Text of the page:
Microsoft cloud investment just the start
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Microsoft cloud investment just the start

Development of Thailand's data centre industry may catalyse future foreign investments, according to BMI

Microsoft has announced plans to build an AI cloud region and data centre infrastructure in Thailand to capitalise on growing demand for cloud services. The investment has the potential to attract more foreign data centre investors across the value chain to accelerate Thailand's strategic ambitions in the technology sphere, according to research by BMI, a Fitch Solutions company.

The Thai enterprise sector's strategic shift towards generative AI and external data storage management is precipitating a marked increase in data centre capacity requirements. Our data indicates a substantial projected uptick in expenditure on cloud services across both private and public domains.

Between 2023 and 2030, BMI expects the value of the local cloud market to expand from $1.22 billion to $7.28 billion. This trajectory is further bolstered by government initiatives like "Ignite Thailand 2030", which is designed to position the country as a key digital economy hub within the region by 2030, enhancing innovation and research and development infrastructure.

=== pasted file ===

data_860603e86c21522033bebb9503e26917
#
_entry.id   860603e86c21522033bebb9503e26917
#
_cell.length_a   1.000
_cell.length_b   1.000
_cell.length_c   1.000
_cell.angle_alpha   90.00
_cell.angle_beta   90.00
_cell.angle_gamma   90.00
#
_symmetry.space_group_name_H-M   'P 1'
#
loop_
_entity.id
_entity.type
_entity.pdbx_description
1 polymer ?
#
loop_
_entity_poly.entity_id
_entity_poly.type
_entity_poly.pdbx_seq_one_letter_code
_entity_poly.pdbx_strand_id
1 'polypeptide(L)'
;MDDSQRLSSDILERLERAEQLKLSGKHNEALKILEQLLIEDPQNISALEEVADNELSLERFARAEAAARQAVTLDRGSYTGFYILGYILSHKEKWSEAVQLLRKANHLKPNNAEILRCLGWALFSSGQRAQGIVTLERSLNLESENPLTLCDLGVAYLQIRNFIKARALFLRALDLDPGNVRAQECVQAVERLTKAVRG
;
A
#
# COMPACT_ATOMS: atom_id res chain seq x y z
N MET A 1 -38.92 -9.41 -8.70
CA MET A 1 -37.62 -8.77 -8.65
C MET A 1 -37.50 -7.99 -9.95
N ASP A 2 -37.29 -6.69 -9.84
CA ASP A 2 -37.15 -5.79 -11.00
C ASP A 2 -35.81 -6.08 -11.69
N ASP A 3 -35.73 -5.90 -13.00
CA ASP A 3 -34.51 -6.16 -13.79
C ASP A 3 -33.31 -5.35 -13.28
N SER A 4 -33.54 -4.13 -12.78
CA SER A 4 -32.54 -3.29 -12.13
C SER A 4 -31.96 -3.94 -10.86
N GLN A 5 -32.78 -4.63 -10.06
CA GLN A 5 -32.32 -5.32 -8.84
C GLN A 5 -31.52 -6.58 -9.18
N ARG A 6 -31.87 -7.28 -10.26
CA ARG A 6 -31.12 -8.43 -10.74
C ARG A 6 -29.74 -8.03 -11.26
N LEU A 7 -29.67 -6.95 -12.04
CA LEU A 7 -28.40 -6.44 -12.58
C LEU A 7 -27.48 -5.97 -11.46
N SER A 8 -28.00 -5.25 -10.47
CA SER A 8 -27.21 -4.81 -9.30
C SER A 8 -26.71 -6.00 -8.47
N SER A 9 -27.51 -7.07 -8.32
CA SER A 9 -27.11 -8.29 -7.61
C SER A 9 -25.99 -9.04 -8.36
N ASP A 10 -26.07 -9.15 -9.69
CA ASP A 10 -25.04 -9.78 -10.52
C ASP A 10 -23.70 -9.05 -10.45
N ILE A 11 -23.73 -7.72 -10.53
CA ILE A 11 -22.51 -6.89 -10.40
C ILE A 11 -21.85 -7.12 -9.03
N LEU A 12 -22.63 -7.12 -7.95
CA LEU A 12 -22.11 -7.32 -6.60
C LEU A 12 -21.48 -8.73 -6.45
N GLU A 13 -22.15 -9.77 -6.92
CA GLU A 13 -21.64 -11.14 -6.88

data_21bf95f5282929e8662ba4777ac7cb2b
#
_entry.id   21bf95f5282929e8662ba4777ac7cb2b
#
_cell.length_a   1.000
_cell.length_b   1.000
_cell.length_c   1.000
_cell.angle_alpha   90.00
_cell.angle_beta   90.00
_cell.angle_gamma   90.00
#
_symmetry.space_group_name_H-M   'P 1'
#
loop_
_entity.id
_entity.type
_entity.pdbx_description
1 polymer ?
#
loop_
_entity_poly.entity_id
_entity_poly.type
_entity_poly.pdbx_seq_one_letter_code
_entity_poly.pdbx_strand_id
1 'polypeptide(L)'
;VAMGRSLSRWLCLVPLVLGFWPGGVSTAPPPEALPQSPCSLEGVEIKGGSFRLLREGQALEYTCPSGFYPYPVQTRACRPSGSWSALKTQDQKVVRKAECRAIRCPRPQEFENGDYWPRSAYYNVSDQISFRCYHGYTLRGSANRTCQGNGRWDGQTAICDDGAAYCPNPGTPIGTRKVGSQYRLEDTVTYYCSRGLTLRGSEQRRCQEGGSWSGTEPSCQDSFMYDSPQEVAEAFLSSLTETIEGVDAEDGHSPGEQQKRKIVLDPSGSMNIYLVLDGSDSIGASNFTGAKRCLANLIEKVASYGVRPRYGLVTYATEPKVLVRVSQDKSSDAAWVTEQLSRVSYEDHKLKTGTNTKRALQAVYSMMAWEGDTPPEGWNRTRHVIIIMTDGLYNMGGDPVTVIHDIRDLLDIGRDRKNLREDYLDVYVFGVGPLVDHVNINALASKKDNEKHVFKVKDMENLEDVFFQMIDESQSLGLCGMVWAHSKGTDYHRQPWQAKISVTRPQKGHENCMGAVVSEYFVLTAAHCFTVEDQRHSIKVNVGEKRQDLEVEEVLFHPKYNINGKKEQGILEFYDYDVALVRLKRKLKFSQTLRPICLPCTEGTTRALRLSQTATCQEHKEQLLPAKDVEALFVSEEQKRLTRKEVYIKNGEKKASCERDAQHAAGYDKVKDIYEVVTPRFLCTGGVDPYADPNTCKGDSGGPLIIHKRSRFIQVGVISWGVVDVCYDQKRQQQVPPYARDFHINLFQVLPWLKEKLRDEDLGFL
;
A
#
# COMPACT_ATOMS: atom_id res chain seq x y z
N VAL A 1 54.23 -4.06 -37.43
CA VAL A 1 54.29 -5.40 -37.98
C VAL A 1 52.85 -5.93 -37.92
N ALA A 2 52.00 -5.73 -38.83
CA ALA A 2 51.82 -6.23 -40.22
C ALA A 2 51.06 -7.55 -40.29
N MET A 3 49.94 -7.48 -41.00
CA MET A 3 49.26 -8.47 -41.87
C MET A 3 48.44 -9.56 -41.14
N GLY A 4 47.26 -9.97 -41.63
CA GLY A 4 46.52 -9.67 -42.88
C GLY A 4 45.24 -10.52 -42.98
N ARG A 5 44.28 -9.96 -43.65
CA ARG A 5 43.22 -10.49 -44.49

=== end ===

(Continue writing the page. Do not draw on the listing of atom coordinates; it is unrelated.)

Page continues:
However, we believe that sustained cloud market growth and an IT market value of $19.1 billion in 2028 may not necessarily provide sufficient grounds to attract foreign investors in data centres.

The government's engagement with key players in the industry, such as Microsoft, for potential investments underscores the need for strong regulatory action in order to grow the data centre ecosystem in emerging markets.

We view the investment as beneficial, particularly as the bulk of Thailand's future data centre capacity, which totals 165.75 megawatts, relies on a 150MW campus planned by CtrlS, Asia's largest data centre operator, and National Telecom.

According to our estimates, the current capacity offered by the Thai data centre industry is approximately 72.4MW. Peer markets like Indonesia already boast live capacity of 144MW and are seeking to greatly expand their infrastructure due to the sizeable computing requirements imposed by AI applications.

Under our core view, initiatives such as the Thai Data Centre Alliance have been proposed to better compete against regional peers, as the country's pipeline of future data centres hinges on a single project still in the MoU phase.

We expect that Microsoft's investment will greatly boost the planned capacity figures, although neither the capacity of the new data centres nor their locations have been disclosed.

Overall, we expect the key drivers of future data centre partnerships and future investments, beyond the evident demand for additional capacity, will be fierce regional competition in Southeast Asia to become the next tech hub after Singapore. This will be complemented by a proactive government stance to attract industry players through favourable regulatory intervention.

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